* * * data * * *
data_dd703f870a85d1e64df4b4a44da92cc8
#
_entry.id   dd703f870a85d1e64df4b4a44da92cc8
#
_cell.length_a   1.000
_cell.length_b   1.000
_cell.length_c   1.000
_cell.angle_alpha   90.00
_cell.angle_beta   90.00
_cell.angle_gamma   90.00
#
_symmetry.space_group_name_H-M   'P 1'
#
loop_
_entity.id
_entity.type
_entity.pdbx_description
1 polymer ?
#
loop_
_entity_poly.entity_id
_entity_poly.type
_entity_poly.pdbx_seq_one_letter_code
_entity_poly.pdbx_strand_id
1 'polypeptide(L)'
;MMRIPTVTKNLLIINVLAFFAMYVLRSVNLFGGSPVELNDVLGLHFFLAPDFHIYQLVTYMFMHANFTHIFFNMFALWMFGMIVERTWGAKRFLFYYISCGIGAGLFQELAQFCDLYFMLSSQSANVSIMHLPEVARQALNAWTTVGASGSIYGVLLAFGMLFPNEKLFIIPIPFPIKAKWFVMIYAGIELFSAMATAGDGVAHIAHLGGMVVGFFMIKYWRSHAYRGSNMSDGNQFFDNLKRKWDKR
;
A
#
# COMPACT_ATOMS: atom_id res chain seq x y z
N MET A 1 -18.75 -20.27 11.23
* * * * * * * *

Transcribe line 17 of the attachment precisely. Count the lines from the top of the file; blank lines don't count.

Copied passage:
_entity.pdbx_description